I wish I could say “Hey, <insertnamehere>!” to nearly every person I pass. For such a small campus, I barely know anyone. I see someone new every day I’m here.
That’s the thing.
I don’t meet someone new every day, I just see someone new. We should be a tight-knit little community…a cute little family… we’re just… not. From what I’ve heard, the people at this university used to be friendlier and more personable. What happened?
We each have our own groups of friends, but we could still say “Hello” to each other. We could still try to meet someone new every day.
Too often I see people staring at the ground during the walks to and from classes. I wish they would look up so they could see my smile. But then that brings up this thought of mine: I think my generation is weirded out by smiles. Nobody looks happy when walking alone. Faces either point to the ground or are in seemingly permanent frowns. I wish I could make more people smile. My parents paid a lot of money for me to have these nice teeth – you’d better believe I’m smilin’!
What kills me the most is when someone I do know completely blows me off when I walk by. Especially the girl who lives next door to me. We haven’t spoken two words to each other all semester. I smile at her when I see her and receive absolutely nothing in return.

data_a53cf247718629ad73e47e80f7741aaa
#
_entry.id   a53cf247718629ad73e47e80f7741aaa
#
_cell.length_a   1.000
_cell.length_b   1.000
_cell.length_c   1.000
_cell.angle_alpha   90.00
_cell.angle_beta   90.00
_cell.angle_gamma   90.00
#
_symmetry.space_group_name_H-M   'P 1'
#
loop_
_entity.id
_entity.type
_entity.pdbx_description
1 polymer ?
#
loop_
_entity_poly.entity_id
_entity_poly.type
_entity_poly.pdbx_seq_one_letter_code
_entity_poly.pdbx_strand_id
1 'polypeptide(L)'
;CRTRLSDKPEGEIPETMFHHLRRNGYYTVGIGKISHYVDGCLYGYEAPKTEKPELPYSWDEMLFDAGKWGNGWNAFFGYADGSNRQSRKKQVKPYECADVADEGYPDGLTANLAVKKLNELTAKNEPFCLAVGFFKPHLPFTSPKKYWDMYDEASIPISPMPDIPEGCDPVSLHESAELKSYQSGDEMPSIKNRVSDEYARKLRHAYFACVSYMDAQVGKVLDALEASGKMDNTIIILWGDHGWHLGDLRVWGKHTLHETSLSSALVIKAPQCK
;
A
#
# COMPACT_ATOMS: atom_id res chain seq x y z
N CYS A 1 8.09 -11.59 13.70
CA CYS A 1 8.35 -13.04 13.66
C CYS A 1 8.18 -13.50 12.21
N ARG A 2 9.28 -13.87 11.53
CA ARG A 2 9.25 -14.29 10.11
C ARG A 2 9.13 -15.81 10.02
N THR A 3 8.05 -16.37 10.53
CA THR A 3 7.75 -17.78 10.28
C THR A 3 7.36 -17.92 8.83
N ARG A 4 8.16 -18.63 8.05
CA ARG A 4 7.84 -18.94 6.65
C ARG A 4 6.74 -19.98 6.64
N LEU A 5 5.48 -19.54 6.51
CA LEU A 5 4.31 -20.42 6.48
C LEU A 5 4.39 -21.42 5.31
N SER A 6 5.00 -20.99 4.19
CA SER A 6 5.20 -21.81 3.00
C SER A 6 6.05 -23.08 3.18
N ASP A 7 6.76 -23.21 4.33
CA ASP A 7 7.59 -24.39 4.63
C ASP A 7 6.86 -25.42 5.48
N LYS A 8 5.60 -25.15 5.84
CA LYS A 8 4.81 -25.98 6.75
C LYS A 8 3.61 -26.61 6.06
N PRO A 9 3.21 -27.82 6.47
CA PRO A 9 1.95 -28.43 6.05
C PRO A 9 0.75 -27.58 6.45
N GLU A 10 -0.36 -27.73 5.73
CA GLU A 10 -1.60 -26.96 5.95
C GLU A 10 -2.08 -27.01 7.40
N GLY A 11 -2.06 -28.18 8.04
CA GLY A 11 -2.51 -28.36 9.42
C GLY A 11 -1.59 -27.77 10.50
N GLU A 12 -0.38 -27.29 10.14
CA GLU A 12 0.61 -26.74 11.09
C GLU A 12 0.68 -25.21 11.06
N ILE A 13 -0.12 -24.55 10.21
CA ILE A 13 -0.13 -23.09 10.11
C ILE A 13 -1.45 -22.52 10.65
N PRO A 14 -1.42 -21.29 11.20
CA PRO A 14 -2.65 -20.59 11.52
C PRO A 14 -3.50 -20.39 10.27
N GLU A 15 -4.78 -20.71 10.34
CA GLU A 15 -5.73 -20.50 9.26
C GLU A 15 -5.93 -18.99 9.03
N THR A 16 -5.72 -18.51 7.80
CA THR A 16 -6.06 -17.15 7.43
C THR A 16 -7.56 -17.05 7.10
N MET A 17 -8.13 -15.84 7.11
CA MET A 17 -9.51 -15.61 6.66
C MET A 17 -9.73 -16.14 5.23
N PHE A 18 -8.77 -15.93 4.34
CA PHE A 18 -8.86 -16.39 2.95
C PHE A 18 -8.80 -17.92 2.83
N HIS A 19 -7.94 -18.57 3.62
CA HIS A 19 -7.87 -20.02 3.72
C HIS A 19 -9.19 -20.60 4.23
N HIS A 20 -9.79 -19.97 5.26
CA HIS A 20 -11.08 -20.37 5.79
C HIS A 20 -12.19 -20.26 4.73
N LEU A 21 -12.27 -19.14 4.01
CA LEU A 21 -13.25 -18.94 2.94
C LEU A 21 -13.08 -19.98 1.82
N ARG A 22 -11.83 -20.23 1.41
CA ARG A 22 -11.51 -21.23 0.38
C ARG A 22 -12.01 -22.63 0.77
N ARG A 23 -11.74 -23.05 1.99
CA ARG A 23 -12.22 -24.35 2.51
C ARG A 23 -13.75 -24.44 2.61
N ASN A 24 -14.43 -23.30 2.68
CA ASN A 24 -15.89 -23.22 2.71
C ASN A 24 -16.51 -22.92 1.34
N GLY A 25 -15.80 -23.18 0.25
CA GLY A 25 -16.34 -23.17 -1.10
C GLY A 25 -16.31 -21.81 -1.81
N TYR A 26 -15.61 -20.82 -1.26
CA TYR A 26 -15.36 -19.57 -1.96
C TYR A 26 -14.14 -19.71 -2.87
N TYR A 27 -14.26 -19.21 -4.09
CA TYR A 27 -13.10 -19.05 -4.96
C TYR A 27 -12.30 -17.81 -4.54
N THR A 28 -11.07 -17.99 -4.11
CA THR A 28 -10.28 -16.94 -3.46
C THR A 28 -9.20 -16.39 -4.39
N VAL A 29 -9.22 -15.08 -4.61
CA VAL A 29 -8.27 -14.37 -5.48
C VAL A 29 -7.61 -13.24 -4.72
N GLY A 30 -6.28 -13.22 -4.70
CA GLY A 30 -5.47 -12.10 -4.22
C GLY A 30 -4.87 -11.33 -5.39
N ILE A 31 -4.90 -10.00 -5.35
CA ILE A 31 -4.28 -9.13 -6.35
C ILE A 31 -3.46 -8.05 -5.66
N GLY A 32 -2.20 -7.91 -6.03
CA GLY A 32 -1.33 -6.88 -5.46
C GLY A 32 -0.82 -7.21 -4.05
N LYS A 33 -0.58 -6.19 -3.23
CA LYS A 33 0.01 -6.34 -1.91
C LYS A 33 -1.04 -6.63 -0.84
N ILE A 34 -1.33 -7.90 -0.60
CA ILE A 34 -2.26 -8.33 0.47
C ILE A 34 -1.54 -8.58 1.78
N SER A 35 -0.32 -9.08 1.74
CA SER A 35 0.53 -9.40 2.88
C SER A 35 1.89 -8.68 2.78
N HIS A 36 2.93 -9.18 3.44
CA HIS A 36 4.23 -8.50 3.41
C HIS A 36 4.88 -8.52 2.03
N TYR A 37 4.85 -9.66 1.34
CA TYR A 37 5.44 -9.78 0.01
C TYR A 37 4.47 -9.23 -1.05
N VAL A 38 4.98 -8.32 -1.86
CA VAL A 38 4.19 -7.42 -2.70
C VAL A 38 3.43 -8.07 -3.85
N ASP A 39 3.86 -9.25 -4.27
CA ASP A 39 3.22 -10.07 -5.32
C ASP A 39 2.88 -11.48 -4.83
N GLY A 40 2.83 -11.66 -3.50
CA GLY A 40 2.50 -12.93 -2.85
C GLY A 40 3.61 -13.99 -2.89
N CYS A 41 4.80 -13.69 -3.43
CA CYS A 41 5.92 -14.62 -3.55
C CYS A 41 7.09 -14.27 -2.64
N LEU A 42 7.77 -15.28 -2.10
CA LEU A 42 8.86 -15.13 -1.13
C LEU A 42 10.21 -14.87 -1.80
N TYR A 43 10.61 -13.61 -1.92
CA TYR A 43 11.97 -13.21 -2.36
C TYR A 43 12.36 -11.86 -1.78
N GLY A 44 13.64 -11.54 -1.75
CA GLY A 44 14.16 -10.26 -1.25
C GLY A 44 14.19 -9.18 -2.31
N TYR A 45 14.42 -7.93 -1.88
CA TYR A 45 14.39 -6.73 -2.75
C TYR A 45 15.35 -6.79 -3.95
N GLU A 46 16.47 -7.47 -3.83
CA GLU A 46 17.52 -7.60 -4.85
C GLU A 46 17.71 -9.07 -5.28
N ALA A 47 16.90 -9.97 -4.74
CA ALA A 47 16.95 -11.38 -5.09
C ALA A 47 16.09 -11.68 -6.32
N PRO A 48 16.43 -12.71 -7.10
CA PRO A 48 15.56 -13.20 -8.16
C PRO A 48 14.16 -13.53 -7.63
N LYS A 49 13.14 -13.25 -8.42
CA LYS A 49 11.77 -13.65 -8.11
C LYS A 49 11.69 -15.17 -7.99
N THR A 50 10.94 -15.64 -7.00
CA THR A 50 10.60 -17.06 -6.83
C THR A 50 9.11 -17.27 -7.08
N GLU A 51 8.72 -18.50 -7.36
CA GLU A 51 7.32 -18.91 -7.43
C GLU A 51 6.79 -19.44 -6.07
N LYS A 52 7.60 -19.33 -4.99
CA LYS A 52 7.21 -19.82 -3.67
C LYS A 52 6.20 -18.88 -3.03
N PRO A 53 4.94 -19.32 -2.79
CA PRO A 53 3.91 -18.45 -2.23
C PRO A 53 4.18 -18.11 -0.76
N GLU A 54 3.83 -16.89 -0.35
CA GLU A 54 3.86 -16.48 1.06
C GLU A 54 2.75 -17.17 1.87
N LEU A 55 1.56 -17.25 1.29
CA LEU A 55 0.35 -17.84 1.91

I found a different group of people to hang out with this year and they accepted me with open arms. I don’t think every “group” on campus would do the same. I wish they would.
The other day, I wandered around the library talking to different people and asking them questions. I loved it. I met so many new people and heard so many different opinions – some I had never even thought of.
I have two different sides: quiet, subdued, anti-people Emily and Reporter Emily, the lively, outgoing girl. Reporter Emily made the first appearance she has made in quite awhile. For a long time I’ve hidden behind a computer, creating things on InDesign and never really receiving credit for my work. Reporter Emily goes right up to people, asks questions, records answers and begins conversations. She finds connections with people that she never knew she had (for example, I met another Emily that day – we have the same name and I never knew).
“You’re in a great mood today, Em!” my friend told me. Reporter Emily smiled. Nothing – not even being purposely ignored at the dinner table – could bring her down.
Reporter Emily just wants more people to say “hi” to her. She just wants a friendlier campus to live on. She – I mean, I – am going to find a way to make this happen.